Othello, WikiLeaks, and Mildewed Walls
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The Summary

This summary is adapted from this week’s main Covenant & Conversation essay by Rabbi Sacks.

The majority of Tazria and Metzora is given to the identification and cleansing of tsara’at. What is it exactly? In early Greek translations of the Hebrew Bible it was called “lepra”, giving rise to a long tradition identifying it with leprosy. But that tradition has since been debunked, firstly, because the condition described in the Torah simply does not fit the symptoms of leprosy. Second, the Torah applies it not only to various skin conditions but also to mildew on clothes and the walls of houses, which certainly rules out any known skin disease. In other words, it was not a normal phenomenon like leprosy. Tsara’at was a specific Divine punishment for lashon hara, or evil speech.

The Rabbis drew attention to the verbal similarity between metzora, a person afflicted by the condition, and motzi shem ra, someone guilty of slander. Rambam then gives a brilliant account of why tsara’at afflicted both inanimate objects like walls and clothes and human beings:

“It was a sign and wonder among the Israelites, to warn them against slanderous speaking. For if a man uttered slander, the walls of his house would suffer a change. If he repented, the house would again become clean.”

Shakespeare’s tragedy, Othello, is the most compelling illustration of what the tradition is speaking about when it talks of the gravity of motsi shem ra (evil speech). Othello is a general in the army of Venice. When Iago, a high-ranking soldier, grows bitterly resentful of Othello promoting a younger man, Cassio, over him, he takes his revenge. Iago plans a vicious campaign, including tricking Othello into the suspicion that his wife, Desdemona, is having an affair with Cassio. Tragically, Othello believes him and asks Iago to kill Cassio. Then he himself kills Desdemona in her bed. Emilia, Iago’s wife, discovers her and, as Othello explains why he has killed her, she realises the nature of her husband’s plot and exposes it. Othello, in guilt and grief, commits suicide, while Iago is arrested and possibly executed.

It is a play entirely about the evil of slander and suspicion and portrays literally what the Sages said figuratively: “Evil speech kills three people: the one who says it, the one who listens to it, and the one about whom it is said.”

Shakespeare’s tragedy makes it painfully clear how much evil speech lives in the dark corners of suspicion. With the use of evil words, Iago was able to mislead the various characters, playing on their emotional weaknesses, distrust and envy, getting each to believe the worst about the other. The result is serial bloodshed and disaster.

The Sages said that evil speech was as bad as idolatry, incest, and murder combined, and it was Shakespeare’s genius to show us one dramatic way in which it can contaminate human relationships, turning people against one another with tragic consequences. Hence, the poetic justice Jewish tradition attributes to one of the least poetic of biblical passages, the laws relating to skin diseases and mildew. The slanderer spreads lies in private, but this evil is exposed in public.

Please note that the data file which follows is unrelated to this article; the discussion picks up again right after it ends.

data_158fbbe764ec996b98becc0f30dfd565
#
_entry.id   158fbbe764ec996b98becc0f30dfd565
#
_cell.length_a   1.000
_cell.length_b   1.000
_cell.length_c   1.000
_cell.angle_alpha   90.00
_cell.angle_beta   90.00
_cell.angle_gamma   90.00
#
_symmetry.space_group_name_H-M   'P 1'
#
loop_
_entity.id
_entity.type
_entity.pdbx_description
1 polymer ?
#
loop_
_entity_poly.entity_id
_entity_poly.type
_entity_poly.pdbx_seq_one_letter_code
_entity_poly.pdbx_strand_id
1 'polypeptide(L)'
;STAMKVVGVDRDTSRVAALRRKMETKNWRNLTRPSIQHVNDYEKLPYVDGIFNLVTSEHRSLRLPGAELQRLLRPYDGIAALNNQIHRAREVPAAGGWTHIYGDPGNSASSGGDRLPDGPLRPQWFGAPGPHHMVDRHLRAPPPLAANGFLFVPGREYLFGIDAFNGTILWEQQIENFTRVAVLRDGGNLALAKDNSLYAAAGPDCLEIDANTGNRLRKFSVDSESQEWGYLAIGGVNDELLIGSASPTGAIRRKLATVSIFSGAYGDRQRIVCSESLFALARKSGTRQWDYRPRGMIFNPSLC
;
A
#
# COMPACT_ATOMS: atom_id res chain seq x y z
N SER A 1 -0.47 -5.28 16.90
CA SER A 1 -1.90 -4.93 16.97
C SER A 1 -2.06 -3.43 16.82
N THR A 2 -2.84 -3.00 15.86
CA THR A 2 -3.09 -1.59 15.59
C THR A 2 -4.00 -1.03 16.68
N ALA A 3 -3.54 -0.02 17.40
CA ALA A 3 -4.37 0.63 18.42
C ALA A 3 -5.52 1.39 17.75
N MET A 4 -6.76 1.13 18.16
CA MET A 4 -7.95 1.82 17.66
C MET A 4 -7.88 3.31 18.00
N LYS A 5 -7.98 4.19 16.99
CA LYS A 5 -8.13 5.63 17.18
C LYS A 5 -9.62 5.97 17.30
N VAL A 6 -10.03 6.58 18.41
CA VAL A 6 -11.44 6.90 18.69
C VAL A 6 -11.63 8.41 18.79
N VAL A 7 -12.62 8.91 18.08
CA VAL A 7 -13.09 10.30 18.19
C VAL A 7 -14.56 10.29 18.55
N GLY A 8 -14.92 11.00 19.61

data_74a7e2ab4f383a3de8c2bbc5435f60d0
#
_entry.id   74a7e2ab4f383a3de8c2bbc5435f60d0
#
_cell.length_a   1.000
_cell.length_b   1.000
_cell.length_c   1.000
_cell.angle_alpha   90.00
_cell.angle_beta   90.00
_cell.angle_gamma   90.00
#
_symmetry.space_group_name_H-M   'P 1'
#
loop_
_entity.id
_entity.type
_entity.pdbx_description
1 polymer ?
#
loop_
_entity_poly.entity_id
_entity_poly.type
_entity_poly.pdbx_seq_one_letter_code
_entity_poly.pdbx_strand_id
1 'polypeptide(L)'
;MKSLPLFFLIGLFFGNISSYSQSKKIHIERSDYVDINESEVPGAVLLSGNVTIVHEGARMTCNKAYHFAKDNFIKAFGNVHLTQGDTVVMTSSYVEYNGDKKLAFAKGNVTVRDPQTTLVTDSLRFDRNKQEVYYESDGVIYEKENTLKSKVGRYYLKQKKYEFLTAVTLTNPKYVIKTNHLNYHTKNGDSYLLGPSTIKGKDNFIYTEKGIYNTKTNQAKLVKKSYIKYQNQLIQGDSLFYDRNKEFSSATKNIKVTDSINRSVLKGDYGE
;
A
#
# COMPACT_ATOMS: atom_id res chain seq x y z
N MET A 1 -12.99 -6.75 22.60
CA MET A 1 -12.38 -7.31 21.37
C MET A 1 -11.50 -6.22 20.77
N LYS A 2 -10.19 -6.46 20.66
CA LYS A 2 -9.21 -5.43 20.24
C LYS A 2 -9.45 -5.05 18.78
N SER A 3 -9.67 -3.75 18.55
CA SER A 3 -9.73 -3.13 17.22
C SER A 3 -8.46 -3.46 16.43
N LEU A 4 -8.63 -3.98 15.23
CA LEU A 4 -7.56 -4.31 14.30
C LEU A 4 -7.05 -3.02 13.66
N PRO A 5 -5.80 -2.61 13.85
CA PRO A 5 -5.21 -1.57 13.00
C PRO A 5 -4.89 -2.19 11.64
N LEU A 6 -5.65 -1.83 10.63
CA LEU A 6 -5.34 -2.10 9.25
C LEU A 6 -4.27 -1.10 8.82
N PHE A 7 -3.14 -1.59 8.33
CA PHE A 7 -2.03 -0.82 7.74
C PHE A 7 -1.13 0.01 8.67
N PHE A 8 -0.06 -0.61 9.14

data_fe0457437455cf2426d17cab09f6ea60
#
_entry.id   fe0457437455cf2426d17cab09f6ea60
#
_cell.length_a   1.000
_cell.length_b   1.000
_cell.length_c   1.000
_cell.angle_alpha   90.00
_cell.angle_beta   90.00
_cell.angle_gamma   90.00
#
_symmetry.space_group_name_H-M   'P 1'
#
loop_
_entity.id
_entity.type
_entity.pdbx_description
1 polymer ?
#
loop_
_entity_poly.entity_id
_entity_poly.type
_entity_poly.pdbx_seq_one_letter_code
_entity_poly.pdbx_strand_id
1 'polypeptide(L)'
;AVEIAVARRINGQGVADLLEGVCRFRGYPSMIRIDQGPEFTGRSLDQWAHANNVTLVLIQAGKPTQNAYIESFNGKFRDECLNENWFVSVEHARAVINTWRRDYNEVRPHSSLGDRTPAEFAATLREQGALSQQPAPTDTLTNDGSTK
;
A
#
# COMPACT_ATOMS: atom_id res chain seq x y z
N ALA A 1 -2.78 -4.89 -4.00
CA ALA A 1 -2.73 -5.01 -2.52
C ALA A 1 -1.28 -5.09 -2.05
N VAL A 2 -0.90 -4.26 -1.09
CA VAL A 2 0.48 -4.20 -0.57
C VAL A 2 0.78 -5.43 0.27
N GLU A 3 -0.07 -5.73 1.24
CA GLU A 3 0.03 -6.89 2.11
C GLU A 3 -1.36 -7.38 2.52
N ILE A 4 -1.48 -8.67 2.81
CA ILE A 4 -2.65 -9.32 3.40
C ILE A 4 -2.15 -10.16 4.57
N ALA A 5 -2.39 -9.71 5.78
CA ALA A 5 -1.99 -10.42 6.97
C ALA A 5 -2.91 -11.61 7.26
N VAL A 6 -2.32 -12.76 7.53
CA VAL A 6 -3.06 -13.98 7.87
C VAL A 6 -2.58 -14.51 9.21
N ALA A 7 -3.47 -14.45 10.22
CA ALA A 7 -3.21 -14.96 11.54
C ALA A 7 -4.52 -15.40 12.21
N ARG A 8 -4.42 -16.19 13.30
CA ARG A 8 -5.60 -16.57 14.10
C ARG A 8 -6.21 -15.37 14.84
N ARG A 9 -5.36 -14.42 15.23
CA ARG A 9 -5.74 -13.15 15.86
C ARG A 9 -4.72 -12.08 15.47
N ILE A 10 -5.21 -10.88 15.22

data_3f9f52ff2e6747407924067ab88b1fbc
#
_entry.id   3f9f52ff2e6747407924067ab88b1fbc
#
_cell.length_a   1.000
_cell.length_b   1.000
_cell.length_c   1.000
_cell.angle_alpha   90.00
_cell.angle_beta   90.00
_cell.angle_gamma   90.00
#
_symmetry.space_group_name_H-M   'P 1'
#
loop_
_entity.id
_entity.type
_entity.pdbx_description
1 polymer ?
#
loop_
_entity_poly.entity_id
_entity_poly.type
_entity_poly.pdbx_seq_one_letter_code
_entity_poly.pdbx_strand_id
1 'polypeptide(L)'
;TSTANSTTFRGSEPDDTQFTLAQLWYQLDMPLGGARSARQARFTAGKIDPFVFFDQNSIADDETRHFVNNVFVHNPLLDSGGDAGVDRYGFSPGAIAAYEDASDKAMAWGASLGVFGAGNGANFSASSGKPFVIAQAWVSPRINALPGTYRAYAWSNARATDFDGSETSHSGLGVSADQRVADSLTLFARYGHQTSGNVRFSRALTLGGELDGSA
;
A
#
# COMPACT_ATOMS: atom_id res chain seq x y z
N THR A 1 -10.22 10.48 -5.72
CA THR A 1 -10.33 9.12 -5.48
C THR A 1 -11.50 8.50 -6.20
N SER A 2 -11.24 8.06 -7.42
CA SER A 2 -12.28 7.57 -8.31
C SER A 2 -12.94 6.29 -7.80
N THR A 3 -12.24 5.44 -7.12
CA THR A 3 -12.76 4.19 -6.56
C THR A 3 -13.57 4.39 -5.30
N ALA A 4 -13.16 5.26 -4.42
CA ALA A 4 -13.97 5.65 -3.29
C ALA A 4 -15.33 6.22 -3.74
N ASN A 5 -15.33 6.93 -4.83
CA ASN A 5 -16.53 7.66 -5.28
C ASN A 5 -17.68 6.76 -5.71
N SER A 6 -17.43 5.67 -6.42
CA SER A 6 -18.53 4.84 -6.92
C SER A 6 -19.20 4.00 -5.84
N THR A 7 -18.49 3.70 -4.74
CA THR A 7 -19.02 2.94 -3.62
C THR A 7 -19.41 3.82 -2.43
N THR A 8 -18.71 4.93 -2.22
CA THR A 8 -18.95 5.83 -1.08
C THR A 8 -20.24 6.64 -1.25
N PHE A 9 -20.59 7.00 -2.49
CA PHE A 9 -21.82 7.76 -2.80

WikiLeaks was an online campaign which, at its highest, aimed to be a modern equivalent of the law of the metzora: an attempt to expose the discreditable things people do and say in private. Many confidential reports related to spying and corruption were leaked, one result being many people becoming more cautious with their words and actions. So please, never say or do in private what you would be ashamed to see shared online in a viral post, or on the front page of a newspaper. That is the basic theme of the law of tsara’at, updated to today.

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Around the Shabbat Table

  1. Is there ever a time when speaking negatively about somebody is acceptable?
  2. What do you think the modern-day manifestations of tsara’at are when someone speaks lashon hara about someone else?
  3. Do you think having a public consequence, like tsara’at is helpful in preventing lashon hara?
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Parsha in Passing

Tazria delves into the intricacies of ritual cleanliness and uncleanliness, particularly around childbirth and tsara’at. A condition often incorrectly likened to leprosy but is a Divine affliction affecting not only humans but also clothing and buildings. The detection of tsara’at involves observing unusual white or pink patches on the skin, or dark red or green discolourations on fabric or walls. A Kohen is called upon to examine these signs, possibly after isolating the affected person or object for a week, to see if the condition worsens, and then determining whether the situation is ritually impure or pure. Individuals diagnosed with tsara’at are required to live in isolation away from the community until their teshuvah and subsequent recovery. Although tsa’arat is not experienced today, the negative impact of lashon hara is ever-present.

Tazria also calls for the brit milah of all male newborns on their eighth day and states that after childbirth, a woman must partake in a purification process involving a mikvah (a ritual bath in natural water) and the presentation of sacrifices at the Holy Temple.

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Parsha People

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Aharon: The Kohen, with a careful eye, discerns the truth in skin that lies.

The Leper: I let my words flow freely; but now I have learned - that silence is golden and reputations can be burned.

Tsara’at: A contagious mark of slanderous talk... on walls and skin, white with spots, revealing sin.